Purpose: Our objective was to examine the association between preoperative cognitive status and postoperative recovery from anesthesia. Methods: We included patients (70–91 years old) from the Mayo Clinic Study of Aging who received general anesthesia and were admitted to the postanesthesia care unit from January 1, 2010 through April 30, 2018. Procedures were categorized according to patient’s preoperative cognitive status: cognitive impaired (CI) and cognitive unimpaired (CU). Perioperative records were reviewed and analyses were performed with generalized estimating equations. Results: A total of 896 procedures from 611 patients were included, with 203 (22.7%) procedures in the CI group. Compared to CU procedures, CI procedures had higher rates of moderate–deep sedation during anesthesia recovery (52 [25.6%] vs. 103 [14.9%]; odds ratio [OR], 1.91; 95% CI, 1.30–2.80; P < 0.01), postoperative pulmonary complications (22 [10.8%] vs. 34 [4.9%]; OR, 2.36[1.22–4.54]; P = 0.01), and postoperative delirium (32 [16.2%] vs. 24 [3.5%]; OR, 5.33 [2.88–9.86]; P < 0.01). When moderate–deep sedation during anesthesia recovery was a covariate, both CI (OR, 3.02[1.60–5.70]; P < 0.01) and moderate–deep sedation (OR, 3.94[2.19–7.11]; P < 0.01) were associated with delirium. In multivariable analysis, postoperative pulmonary complications were associated with moderate–deep sedation (OR, 2.14[1.18–3.87]; P = 0.01) but not with CI (OR, 1.49 [0.76–2.92]; P = 0.25). Conclusions: Cognitive impairment was associated with higher rates of moderate–deep residual sedation during anesthesia recovery and delirium, while moderate–deep sedation was associated with higher rates of pulmonary complications and delirium. We speculate that tailoring the anesthetic to facilitate faster emergence for CI patients could improve complication rates.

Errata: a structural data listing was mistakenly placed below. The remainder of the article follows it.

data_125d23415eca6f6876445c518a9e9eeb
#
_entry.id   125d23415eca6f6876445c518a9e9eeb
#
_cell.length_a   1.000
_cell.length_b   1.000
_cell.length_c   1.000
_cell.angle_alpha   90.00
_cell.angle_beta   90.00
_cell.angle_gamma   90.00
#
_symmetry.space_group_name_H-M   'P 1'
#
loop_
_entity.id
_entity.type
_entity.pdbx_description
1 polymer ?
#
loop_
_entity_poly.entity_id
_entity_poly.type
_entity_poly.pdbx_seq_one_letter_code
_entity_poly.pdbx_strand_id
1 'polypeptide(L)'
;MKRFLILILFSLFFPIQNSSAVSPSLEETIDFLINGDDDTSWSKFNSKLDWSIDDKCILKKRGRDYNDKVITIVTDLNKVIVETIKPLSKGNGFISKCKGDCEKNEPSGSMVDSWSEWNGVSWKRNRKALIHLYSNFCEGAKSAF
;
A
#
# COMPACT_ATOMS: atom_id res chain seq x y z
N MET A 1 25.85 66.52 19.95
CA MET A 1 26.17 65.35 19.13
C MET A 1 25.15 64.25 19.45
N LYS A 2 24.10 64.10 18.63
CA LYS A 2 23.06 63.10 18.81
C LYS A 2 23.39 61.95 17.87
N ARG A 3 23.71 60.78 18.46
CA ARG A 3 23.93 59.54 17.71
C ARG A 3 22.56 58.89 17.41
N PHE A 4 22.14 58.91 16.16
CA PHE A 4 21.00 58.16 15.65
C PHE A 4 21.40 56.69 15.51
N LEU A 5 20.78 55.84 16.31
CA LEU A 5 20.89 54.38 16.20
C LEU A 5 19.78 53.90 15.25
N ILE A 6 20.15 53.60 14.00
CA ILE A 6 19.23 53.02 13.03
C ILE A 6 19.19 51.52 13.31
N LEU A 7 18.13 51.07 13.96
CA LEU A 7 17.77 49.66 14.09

- Mild cognitive impairment
- Over sedation
ASJC Scopus subject areas
- Anesthesiology and Pain Medicine